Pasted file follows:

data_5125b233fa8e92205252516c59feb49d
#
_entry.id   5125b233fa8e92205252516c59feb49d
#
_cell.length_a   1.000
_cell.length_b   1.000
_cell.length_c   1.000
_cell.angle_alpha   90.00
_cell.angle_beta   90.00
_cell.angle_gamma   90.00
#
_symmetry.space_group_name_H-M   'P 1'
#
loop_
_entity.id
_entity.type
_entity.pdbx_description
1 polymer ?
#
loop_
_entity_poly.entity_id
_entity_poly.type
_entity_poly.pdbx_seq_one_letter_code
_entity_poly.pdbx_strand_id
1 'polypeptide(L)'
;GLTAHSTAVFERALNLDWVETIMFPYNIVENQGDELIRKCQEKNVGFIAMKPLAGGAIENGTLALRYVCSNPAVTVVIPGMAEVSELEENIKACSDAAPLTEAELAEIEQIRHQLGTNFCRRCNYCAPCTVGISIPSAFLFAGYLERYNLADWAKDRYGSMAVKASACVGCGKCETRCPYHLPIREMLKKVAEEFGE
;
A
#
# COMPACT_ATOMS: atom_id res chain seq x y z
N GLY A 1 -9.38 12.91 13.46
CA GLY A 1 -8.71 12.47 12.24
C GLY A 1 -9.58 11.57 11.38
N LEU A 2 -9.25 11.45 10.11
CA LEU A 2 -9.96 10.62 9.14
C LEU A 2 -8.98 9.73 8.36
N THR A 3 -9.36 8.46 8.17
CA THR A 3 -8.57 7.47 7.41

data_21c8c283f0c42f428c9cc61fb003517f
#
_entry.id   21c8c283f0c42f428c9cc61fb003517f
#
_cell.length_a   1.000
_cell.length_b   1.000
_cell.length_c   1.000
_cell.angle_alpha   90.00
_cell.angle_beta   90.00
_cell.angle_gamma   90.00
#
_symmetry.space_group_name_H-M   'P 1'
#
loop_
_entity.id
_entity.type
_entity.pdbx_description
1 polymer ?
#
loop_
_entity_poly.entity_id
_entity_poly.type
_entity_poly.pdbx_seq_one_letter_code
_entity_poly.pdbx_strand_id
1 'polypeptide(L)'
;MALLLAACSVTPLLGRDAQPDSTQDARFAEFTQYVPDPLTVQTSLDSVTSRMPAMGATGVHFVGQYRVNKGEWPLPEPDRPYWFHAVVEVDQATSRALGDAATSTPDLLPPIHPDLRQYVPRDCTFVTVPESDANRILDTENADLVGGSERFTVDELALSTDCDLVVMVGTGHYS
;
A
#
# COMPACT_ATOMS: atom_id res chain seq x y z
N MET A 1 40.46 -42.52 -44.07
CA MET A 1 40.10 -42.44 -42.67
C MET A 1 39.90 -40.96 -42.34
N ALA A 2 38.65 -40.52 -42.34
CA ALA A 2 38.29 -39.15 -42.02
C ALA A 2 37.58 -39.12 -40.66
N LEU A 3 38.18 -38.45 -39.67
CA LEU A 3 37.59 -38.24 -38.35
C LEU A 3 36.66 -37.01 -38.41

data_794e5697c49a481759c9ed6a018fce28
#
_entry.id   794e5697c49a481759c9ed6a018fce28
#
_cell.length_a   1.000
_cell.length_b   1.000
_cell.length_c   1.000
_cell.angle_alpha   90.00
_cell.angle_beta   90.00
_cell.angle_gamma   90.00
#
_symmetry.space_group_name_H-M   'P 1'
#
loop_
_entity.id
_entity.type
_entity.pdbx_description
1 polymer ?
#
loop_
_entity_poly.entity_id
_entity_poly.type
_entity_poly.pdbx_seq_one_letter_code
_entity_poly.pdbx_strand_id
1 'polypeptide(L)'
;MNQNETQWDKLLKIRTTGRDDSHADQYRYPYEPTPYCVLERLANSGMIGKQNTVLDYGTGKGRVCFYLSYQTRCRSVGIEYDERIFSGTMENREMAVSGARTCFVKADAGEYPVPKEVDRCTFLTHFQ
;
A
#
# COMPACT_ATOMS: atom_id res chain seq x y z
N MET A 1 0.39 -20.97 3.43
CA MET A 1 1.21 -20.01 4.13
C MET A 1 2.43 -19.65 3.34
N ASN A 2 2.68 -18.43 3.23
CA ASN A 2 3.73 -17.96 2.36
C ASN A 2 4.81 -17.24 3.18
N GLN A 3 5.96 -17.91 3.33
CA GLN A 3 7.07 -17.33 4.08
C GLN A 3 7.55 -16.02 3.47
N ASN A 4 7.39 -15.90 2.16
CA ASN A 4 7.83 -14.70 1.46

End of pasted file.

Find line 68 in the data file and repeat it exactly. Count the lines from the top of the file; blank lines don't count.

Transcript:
# COMPACT_ATOMS: atom_id res chain seq x y z